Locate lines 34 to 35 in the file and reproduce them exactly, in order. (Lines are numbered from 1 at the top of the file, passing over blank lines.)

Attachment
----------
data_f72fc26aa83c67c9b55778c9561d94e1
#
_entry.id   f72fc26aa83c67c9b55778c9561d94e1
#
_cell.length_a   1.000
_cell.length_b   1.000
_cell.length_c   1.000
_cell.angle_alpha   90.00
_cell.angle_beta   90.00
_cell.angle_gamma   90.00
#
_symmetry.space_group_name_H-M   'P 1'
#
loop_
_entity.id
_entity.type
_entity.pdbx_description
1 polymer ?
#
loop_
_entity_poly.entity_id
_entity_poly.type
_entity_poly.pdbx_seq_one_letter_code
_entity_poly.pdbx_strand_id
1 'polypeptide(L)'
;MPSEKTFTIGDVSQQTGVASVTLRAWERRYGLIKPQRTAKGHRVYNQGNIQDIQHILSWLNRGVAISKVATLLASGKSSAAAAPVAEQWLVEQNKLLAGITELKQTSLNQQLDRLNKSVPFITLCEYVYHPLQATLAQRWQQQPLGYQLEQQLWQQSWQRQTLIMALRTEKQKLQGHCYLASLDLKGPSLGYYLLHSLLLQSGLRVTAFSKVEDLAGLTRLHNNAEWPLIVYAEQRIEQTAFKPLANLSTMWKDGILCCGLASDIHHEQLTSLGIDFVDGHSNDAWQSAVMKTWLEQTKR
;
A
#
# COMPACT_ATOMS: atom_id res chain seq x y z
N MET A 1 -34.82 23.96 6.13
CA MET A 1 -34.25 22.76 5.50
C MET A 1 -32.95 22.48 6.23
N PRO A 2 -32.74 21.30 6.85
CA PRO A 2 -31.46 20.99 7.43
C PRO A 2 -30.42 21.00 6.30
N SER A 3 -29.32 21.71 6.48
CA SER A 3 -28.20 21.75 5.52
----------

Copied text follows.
N PRO A 2 -32.74 21.30 6.85
CA PRO A 2 -31.46 20.99 7.43